Coronavirus is weakening, could die on its own without vaccine - Italian expert

Coronavirus is weakening, could die on its own without vaccine - Italian expert


Matteo Bassetti said patients who could have previously succumbed to COVID-19 were recovering without breathing difficulties
- Bassetti said the virus was like a tiger in March and April but had downgraded to a wild cat in the recent weeks
- The professor said the virus was weakening by itself and a vaccine was no longer necessary to quell it
- He further said though it was not scientifically proven, there was a huge likelihood that COVID-19 was losing its virulence and was mutating
The novel coronavirus is no longer lethal as it used to be and could die on its own without a vaccine, an Italian expert has said.
Head of the infectious diseases clinic at the Policlinico San Martino hospital in Italy, Matteo Bassetti hinted at a possible end in sight of the virus after stating that COVID-19 was losing its virulence since most patients who would have died from the disease in March or April were now recovering.
Matteo Bassetti said COVID-19 was losing its virulence and thus becoming less lethal. Photo: Daily Mail.
Source: UGC
Speaking to the Telegraph, Bassetti said the virus had downgraded from an abrasive "tiger and was currently a wild cat" going by the plummeting number of cases in various parts of the world including Italy which was once an epicentre of the virus.
He said this development meant a vaccine was no longer needed to combat the disease since it may weaken by itself and never return.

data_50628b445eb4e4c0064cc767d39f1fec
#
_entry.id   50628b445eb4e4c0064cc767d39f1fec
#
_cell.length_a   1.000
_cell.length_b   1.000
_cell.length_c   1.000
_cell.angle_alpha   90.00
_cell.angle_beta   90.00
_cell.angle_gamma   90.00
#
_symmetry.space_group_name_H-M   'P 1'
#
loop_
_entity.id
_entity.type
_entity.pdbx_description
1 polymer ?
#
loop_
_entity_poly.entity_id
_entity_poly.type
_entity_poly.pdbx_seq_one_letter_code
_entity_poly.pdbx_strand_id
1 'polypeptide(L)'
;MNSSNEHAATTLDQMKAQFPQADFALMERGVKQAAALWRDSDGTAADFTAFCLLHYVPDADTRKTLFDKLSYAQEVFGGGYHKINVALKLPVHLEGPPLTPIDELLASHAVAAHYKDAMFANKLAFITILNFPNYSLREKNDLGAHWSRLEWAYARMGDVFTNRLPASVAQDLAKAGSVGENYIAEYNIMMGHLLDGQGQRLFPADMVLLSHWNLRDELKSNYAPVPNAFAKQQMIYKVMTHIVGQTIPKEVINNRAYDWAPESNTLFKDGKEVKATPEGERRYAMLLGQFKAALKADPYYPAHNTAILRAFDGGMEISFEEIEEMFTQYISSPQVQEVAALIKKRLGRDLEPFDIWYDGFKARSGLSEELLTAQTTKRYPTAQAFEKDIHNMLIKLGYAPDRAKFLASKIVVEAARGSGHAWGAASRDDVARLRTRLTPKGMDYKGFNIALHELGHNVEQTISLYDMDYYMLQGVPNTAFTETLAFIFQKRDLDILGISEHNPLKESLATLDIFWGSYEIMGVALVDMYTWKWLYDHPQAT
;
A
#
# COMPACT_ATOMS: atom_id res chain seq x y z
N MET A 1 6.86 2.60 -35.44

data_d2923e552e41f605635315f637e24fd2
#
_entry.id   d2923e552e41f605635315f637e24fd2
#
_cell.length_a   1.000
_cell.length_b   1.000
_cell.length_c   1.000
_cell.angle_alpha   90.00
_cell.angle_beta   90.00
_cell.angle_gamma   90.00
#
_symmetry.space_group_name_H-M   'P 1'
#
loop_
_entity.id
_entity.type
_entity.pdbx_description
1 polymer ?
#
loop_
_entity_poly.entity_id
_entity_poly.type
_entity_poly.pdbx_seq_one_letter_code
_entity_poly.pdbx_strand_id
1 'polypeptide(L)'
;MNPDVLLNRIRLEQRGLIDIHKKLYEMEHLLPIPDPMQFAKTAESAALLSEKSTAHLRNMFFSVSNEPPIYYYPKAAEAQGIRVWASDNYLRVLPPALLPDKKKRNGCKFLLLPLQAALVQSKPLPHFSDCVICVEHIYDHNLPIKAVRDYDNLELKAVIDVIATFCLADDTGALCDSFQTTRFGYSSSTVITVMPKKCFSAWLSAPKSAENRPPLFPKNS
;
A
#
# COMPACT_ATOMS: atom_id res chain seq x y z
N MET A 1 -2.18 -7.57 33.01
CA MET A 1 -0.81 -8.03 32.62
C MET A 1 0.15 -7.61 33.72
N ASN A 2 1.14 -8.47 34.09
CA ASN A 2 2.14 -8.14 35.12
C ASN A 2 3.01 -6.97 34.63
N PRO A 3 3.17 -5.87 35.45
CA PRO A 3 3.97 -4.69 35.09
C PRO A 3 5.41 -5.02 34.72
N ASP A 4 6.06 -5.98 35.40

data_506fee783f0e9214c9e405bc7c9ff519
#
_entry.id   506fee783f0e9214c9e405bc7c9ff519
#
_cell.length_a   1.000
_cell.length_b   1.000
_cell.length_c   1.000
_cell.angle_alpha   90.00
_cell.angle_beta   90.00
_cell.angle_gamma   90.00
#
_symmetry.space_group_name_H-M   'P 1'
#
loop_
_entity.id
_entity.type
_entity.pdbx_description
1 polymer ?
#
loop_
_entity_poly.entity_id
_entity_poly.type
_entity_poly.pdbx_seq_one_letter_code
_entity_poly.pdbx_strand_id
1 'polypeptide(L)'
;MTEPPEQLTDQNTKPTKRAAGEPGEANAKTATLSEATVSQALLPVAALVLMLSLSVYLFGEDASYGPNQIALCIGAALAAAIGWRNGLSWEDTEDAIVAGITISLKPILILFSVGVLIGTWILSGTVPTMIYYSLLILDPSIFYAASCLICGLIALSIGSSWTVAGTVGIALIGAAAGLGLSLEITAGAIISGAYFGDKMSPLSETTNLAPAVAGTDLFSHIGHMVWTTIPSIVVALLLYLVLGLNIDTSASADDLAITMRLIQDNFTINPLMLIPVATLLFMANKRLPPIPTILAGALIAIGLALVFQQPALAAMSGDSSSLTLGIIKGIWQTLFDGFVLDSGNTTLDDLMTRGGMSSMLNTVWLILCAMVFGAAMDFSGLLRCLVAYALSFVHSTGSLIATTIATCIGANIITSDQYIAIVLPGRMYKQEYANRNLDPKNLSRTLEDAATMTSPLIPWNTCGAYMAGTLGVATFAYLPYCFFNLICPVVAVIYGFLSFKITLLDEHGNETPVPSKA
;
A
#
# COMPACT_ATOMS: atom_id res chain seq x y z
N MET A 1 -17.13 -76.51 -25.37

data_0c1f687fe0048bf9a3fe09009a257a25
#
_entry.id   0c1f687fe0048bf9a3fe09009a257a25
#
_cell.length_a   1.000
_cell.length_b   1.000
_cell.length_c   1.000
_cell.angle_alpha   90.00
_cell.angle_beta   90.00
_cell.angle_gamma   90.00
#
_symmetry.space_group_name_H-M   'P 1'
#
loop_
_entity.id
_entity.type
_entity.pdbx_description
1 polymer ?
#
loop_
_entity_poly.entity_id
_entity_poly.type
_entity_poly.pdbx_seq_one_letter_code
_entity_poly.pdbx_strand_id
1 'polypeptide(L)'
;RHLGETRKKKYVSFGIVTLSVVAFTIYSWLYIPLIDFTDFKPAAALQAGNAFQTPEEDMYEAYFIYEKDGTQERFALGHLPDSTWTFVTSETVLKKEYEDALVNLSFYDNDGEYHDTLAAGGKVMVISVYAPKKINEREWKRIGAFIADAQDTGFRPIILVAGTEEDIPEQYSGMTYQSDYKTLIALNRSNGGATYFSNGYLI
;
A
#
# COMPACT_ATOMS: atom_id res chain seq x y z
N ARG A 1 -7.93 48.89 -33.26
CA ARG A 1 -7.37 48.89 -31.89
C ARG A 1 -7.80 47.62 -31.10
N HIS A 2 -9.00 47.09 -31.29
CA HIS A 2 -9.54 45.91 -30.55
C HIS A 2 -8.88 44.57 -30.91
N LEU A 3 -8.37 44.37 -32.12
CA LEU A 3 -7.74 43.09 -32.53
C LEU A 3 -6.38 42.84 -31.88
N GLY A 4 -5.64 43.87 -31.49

"In March and April, people were coming to the emergency unit with a difficulty to manage the illness as most of them needed oxygen and ventilation," the professor said.
"Now, in the past four weeks, patterns have changed and there could be lower viral load in the respiration system probably due to a genetic mutation in the virus which has not yet been demonstrated scientifically," he added.
He said patients who could have died of the disease two months ago were recovering. Photo: New York Times
Source: UGC
He said 80 and 90-year-old patients were surviving the virus and breathing with ease but two months ago, they would have needed ventilators.
The expert said there was a likelihood that the virus was mutating and the lower viral load in the body was due to containment measures such as social distancing.
He said it was possible that the virus was mutating. Photo: Getty Images.
Source: Getty Images
"Yes, probably it could go away completely without a vaccine. We have fewer and fewer people infected and it could end up with the virus dying out," he told the Telegraph.
This came a month after a former World Health Organisation (WHO) official said coronavirus was burning out by itself.
"There is a real chance that the virus will burn out naturally before any vaccine is developed and I suspect we have more immunity than estimated," Karol Sikora said.
However, some doctors across the world have been dismissing such claims saying there was no scientific evidence to back the claims that the virus had changed in any way.




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